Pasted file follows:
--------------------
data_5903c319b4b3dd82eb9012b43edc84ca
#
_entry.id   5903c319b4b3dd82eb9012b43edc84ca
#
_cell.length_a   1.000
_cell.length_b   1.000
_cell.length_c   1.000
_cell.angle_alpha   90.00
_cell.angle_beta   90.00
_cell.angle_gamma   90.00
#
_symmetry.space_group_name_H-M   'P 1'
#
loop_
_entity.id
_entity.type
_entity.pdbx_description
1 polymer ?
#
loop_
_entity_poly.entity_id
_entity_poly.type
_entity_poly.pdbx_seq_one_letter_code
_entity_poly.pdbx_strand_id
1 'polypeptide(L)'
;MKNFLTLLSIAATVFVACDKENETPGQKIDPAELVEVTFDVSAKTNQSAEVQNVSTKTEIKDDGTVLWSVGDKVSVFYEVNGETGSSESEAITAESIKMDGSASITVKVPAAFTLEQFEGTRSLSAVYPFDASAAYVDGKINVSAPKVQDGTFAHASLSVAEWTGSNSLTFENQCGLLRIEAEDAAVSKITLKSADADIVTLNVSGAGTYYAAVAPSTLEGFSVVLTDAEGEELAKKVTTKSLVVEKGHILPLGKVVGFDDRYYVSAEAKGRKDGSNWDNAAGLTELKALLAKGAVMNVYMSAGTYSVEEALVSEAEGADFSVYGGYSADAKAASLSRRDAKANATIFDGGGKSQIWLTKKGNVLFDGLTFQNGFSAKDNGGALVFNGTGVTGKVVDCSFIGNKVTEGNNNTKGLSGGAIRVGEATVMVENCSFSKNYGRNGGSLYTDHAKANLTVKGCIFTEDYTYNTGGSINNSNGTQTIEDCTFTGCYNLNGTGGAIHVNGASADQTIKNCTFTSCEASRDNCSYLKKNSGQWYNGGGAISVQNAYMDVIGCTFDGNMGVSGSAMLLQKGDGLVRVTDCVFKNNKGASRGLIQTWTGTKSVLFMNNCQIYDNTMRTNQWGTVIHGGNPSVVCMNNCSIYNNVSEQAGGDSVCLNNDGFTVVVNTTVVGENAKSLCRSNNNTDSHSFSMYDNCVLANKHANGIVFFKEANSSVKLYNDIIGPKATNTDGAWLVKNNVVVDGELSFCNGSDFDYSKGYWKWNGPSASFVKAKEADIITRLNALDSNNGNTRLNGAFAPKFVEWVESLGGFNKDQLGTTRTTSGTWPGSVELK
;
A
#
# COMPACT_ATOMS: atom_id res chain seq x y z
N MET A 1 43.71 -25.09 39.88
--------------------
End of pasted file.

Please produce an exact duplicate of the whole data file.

data_5903c319b4b3dd82eb9012b43edc84ca
#
_entry.id   5903c319b4b3dd82eb9012b43edc84ca
#
_cell.length_a   1.000
_cell.length_b   1.000
_cell.length_c   1.000
_cell.angle_alpha   90.00
_cell.angle_beta   90.00
_cell.angle_gamma   90.00
#
_symmetry.space_group_name_H-M   'P 1'
#
loop_
_entity.id
_entity.type
_entity.pdbx_description
1 polymer ?
#
loop_
_entity_poly.entity_id
_entity_poly.type
_entity_poly.pdbx_seq_one_letter_code
_entity_poly.pdbx_strand_id
1 'polypeptide(L)'
;MKNFLTLLSIAATVFVACDKENETPGQKIDPAELVEVTFDVSAKTNQSAEVQNVSTKTEIKDDGTVLWSVGDKVSVFYEVNGETGSSESEAITAESIKMDGSASITVKVPAAFTLEQFEGTRSLSAVYPFDASAAYVDGKINVSAPKVQDGTFAHASLSVAEWTGSNSLTFENQCGLLRIEAEDAAVSKITLKSADADIVTLNVSGAGTYYAAVAPSTLEGFSVVLTDAEGEELAKKVTTKSLVVEKGHILPLGKVVGFDDRYYVSAEAKGRKDGSNWDNAAGLTELKALLAKGAVMNVYMSAGTYSVEEALVSEAEGADFSVYGGYSADAKAASLSRRDAKANATIFDGGGKSQIWLTKKGNVLFDGLTFQNGFSAKDNGGALVFNGTGVTGKVVDCSFIGNKVTEGNNNTKGLSGGAIRVGEATVMVENCSFSKNYGRNGGSLYTDHAKANLTVKGCIFTEDYTYNTGGSINNSNGTQTIEDCTFTGCYNLNGTGGAIHVNGASADQTIKNCTFTSCEASRDNCSYLKKNSGQWYNGGGAISVQNAYMDVIGCTFDGNMGVSGSAMLLQKGDGLVRVTDCVFKNNKGASRGLIQTWTGTKSVLFMNNCQIYDNTMRTNQWGTVIHGGNPSVVCMNNCSIYNNVSEQAGGDSVCLNNDGFTVVVNTTVVGENAKSLCRSNNNTDSHSFSMYDNCVLANKHANGIVFFKEANSSVKLYNDIIGPKATNTDGAWLVKNNVVVDGELSFCNGSDFDYSKGYWKWNGPSASFVKAKEADIITRLNALDSNNGNTRLNGAFAPKFVEWVESLGGFNKDQLGTTRTTSGTWPGSVELK
;
A
#
# COMPACT_ATOMS: atom_id res chain seq x y z
N MET A 1 43.71 -25.09 39.88